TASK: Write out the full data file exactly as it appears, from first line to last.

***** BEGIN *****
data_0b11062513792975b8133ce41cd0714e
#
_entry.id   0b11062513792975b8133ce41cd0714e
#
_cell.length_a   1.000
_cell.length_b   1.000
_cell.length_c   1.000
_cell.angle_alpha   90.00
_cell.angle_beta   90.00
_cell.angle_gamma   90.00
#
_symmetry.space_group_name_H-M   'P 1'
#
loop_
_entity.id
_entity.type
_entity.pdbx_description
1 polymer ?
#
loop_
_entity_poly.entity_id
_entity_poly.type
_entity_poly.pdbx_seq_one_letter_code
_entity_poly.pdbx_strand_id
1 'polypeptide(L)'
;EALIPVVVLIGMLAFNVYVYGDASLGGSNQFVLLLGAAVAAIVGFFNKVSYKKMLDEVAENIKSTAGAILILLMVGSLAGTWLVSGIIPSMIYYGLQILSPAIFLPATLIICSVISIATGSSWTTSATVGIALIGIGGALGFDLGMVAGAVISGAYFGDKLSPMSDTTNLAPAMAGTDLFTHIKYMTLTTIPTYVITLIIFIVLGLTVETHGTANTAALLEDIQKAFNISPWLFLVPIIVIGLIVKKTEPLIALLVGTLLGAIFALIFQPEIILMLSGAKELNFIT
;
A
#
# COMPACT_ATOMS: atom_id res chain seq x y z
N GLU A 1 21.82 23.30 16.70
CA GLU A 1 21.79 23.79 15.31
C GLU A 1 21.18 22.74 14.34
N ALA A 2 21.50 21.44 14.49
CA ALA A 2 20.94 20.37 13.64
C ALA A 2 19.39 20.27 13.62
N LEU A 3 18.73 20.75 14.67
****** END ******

data_0b11062513792975b8133ce41cd0714e
#
_entry.id   0b11062513792975b8133ce41cd0714e
#
_cell.length_a   1.000
_cell.length_b   1.000
_cell.length_c   1.000
_cell.angle_alpha   90.00
_cell.angle_beta   90.00
_cell.angle_gamma   90.00
#
_symmetry.space_group_name_H-M   'P 1'
#
loop_
_entity.id
_entity.type
_entity.pdbx_description
1 polymer ?
#
loop_
_entity_poly.entity_id
_entity_poly.type
_entity_poly.pdbx_seq_one_letter_code
_entity_poly.pdbx_strand_id
1 'polypeptide(L)'
;EALIPVVVLIGMLAFNVYVYGDASLGGSNQFVLLLGAAVAAIVGFFNKVSYKKMLDEVAENIKSTAGAILILLMVGSLAGTWLVSGIIPSMIYYGLQILSPAIFLPATLIICSVISIATGSSWTTSATVGIALIGIGGALGFDLGMVAGAVISGAYFGDKLSPMSDTTNLAPAMAGTDLFTHIKYMTLTTIPTYVITLIIFIVLGLTVETHGTANTAALLEDIQKAFNISPWLFLVPIIVIGLIVKKTEPLIALLVGTLLGAIFALIFQPEIILMLSGAKELNFIT
;
A
#
# COMPACT_ATOMS: atom_id res chain seq x y z
N GLU A 1 21.82 23.30 16.70
CA GLU A 1 21.79 23.79 15.31
C GLU A 1 21.18 22.74 14.34
N ALA A 2 21.50 21.44 14.49
CA ALA A 2 20.94 20.37 13.64
C ALA A 2 19.39 20.27 13.62
N LEU A 3 18.73 20.75 14.67